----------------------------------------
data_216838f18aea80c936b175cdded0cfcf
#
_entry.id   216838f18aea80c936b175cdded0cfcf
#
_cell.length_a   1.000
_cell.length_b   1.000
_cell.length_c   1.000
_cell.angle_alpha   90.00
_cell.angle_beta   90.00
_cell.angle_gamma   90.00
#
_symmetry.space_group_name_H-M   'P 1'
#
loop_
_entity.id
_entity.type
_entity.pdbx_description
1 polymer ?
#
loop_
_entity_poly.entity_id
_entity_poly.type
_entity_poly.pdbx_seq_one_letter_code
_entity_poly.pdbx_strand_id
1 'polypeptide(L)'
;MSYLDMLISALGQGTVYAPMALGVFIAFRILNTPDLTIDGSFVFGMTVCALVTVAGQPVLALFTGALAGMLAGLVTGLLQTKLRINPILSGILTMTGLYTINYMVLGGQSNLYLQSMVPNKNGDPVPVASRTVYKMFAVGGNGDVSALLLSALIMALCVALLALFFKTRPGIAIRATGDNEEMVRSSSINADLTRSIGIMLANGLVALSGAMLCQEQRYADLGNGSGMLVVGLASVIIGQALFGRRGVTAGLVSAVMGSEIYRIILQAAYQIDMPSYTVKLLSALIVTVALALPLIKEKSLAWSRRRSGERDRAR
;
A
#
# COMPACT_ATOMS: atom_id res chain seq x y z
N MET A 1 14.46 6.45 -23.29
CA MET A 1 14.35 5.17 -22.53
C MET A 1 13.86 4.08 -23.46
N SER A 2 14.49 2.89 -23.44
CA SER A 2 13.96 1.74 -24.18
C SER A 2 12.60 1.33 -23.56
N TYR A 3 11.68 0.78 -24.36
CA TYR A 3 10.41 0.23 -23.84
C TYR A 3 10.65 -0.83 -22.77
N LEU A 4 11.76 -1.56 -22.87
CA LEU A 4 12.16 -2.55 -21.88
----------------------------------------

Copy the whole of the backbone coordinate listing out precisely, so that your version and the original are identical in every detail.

data_216838f18aea80c936b175cdded0cfcf
#
_entry.id   216838f18aea80c936b175cdded0cfcf
#
_cell.length_a   1.000
_cell.length_b   1.000
_cell.length_c   1.000
_cell.angle_alpha   90.00
_cell.angle_beta   90.00
_cell.angle_gamma   90.00
#
_symmetry.space_group_name_H-M   'P 1'
#
loop_
_entity.id
_entity.type
_entity.pdbx_description
1 polymer ?
#
loop_
_entity_poly.entity_id
_entity_poly.type
_entity_poly.pdbx_seq_one_letter_code
_entity_poly.pdbx_strand_id
1 'polypeptide(L)'
;MSYLDMLISALGQGTVYAPMALGVFIAFRILNTPDLTIDGSFVFGMTVCALVTVAGQPVLALFTGALAGMLAGLVTGLLQTKLRINPILSGILTMTGLYTINYMVLGGQSNLYLQSMVPNKNGDPVPVASRTVYKMFAVGGNGDVSALLLSALIMALCVALLALFFKTRPGIAIRATGDNEEMVRSSSINADLTRSIGIMLANGLVALSGAMLCQEQRYADLGNGSGMLVVGLASVIIGQALFGRRGVTAGLVSAVMGSEIYRIILQAAYQIDMPSYTVKLLSALIVTVALALPLIKEKSLAWSRRRSGERDRAR
;
A
#
# COMPACT_ATOMS: atom_id res chain seq x y z
N MET A 1 14.46 6.45 -23.29
CA MET A 1 14.35 5.17 -22.53
C MET A 1 13.86 4.08 -23.46
N SER A 2 14.49 2.89 -23.44
CA SER A 2 13.96 1.74 -24.18
C SER A 2 12.60 1.33 -23.56
N TYR A 3 11.68 0.78 -24.36
CA TYR A 3 10.41 0.23 -23.84
C TYR A 3 10.65 -0.83 -22.77
N LEU A 4 11.76 -1.56 -22.87
CA LEU A 4 12.16 -2.55 -21.88